I declined to pay $20 a year to the NYTimes crossword puzzles. I'm sure not going to pay $50 to read its Op-Ed columns. Meanwhile, Fortune Magazine makes stories available for blogging links.

Which one gets the new media, and which one fails to recognize that the web is crawling with free, and often superior, competitors to its opinion columnists?


Who needs to pay for magazines and newspapers dripping with liberal bias and hostile reporting. Nobody expects the press to be cheerleaders, but the media really need to get over the idea that their customers depend on them to be told what to think.

Along a similar line, India's government recognizes bloggers as journalists, while America, the birthplace of press freedom and freedom of speech, is discussing how to regulate them under campaign finance laws.

The other question about Newsweek's reporting

Newsweek has withdrawn its report of interrogators at Guantanamo flushing a copy of the Q'uran down a toilet. Obviously, have a single source who bails on you isn't good enough, but this begs the question of whether the story should have been printed at all, given its lack of news value. Most Americans couldn't care less, because they aren't as sensitive about their own scriptures as Muslims purportedly are. What is gained by this report, other than to ? I doubt it would change anybody's mind about supporting or opposing the administration's detainee and interrogations policies, but "professional journalists" these days seem to have a reflex to publish anything that might make George Bush look bad. It's almost a part of "journalistic ethics."

I watched an interview last night on Brit Hume's show with Bob Zelnick, the head of the journalism department at Boston University and a former correspondent at ABC News. Zelnick, who is also quoted by the WaPo made the usual remark about the danger of single-sourcing a story that could be so volatile, but he also said:
I don’t think this amounts, in terms of journalistic technique, to the kind of egregious performance we saw by Dan Rather and CBS in the Air National Guard story. But I think, in a case like this, the discretion is the better part of valor. And I would have been really reticent about it.

Another thing I would add about this, Brit. I may be in a distinct minority here, but I think that, even if I believed this story to be true, I would have been reluctant to go with it, because I think the emotional impact so far exceeded the journalistic value of what I was offering, that I would have just let this — let someone else break this if I was going to lose it.. . .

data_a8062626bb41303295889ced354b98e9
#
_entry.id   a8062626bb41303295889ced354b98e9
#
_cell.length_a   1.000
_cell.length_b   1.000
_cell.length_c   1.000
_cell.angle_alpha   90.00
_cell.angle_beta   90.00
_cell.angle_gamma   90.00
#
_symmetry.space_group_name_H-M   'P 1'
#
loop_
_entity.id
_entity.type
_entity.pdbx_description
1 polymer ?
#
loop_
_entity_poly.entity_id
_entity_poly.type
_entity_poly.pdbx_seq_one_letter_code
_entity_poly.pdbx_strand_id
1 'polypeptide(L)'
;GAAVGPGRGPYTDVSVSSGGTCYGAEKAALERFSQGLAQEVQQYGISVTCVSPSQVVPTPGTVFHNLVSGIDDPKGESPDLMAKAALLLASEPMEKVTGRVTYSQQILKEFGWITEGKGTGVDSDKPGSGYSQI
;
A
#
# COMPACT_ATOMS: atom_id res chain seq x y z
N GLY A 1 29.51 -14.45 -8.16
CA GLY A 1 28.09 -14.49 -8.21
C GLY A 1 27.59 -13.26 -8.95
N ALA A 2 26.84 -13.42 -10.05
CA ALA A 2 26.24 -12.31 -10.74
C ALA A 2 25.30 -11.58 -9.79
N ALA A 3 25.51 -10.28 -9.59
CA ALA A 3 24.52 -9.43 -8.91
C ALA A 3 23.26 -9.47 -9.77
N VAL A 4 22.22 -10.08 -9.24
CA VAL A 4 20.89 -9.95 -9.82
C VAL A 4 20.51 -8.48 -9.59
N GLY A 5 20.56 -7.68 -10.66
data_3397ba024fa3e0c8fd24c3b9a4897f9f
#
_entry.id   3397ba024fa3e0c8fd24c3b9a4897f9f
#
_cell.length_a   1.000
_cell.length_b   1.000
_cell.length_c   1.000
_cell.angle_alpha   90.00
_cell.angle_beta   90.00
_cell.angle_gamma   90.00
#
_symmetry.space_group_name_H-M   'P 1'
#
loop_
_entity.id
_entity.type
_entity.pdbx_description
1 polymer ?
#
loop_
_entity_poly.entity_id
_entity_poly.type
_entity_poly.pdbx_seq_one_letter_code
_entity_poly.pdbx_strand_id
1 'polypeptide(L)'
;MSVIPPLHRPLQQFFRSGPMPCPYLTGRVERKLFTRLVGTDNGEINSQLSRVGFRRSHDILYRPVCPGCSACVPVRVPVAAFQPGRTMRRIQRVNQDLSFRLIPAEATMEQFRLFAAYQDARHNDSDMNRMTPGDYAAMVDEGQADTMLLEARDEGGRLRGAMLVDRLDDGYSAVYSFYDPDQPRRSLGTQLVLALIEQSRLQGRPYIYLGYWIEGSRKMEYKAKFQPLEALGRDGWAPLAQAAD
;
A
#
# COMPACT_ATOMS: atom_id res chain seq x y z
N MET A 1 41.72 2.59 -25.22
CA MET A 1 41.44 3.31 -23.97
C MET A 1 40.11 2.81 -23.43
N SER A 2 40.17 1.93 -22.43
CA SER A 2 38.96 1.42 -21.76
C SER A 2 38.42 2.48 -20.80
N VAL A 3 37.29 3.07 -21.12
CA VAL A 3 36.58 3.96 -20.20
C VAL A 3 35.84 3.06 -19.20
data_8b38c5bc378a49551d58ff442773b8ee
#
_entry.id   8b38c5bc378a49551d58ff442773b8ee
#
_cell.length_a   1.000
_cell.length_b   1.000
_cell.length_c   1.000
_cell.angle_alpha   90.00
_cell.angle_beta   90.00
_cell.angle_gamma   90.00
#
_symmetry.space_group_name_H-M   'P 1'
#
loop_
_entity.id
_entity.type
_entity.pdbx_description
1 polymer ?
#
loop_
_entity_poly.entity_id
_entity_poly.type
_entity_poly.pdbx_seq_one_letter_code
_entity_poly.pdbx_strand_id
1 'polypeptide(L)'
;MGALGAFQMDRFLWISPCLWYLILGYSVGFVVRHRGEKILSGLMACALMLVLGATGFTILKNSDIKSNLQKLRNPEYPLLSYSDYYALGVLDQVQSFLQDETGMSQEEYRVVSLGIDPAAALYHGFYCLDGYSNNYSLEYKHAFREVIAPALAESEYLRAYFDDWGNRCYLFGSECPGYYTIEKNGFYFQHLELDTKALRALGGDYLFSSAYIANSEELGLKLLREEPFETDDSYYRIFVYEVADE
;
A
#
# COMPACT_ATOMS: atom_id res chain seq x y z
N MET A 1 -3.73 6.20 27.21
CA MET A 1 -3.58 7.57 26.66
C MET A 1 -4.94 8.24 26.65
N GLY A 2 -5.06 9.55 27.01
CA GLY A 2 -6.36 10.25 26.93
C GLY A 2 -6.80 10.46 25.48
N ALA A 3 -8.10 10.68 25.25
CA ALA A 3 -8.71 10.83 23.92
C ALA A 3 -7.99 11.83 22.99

[T]his was a lapse into the CBS practice, saying that we admit our source was wrong, but we can’t prove a negative, we can’t prove that the events didn’t happen, therefore, we’re not going to retract. [italics added]
Of course, Zelnick isn't full of the vitriol against Bush that seems to afflict everybody working in news media. He's certainly more circumspect, and wisely so, than journalistic cowboys like Dan Rather and Mary Mapes.

I keep reading that journalists are supposed to "hold power accountable" and "comfort the afflicted and afflict the comfortable," but those are just cliches and, if you don't apply them evenly and with judgment, hypocrisy. What people are wondering today is "who holds the power of the media accountable?" It seems incredible that after the "60 Minutes II" debacle, not to mention the Jayson Blair scandal, reporters like Michael Isikoff, well-known by most news junkies and well-regarded by his fellow reporters, should show so little caution about publishing a story like this. The White House is not passive in dealing with gaffes like this anymore. It will strike back if given a chance, and justifiably so given the overt hostility of Old Media. Talk Radio hosts and bloggers also jumped on this story and rubbed Newsweek's nose in it. I suspect that a new growth industry will, or should be, Red State sensitivity training for journalists, or how not to reveal your bias.

Newsweek's defense has been that everybody knew that there was abuse occurring at Guantanamo, but the sources seem to be detainees or their lawyers. And there are also plenty of reports of Muslim "activists" desecrating the Q'uran by booby-trapping copies, cutting out pages to conceal things and making up reports like this to stir up hatred for the West. Then, of course, you could predict this reaction from the rabble rousers who foment protesting mobs.

Maybe an answer to Sheikh Rashid Ahmed would be this, from James Taranto:
[B]y way of comparison, recall that three years ago Palestinian Arab terrorists occupied the Church of the Nativity in Bethlehem. Priests reported that "gunmen tore up Bibles for toilet paper," according to the Daily Camera of Boulder, Colo. The Chicago Tribune noted after the siege that "altars had been turned into cooking and eating tables, a sacrilege to the religious faithful."

Christians in the U.S. responded by declining to riot and refraining from killing anyone. They had the same response 15 or so years ago when the National Endowment for the Arts was subsidizing the scatological desecration of a crucifix and other Christian symbols. This should also put to rest the oft-heard calumny that America's "religious right" is somehow a Christian equivalent of our jihadi enemies.

The force of blogging

Apparently Luke's father has started a blog.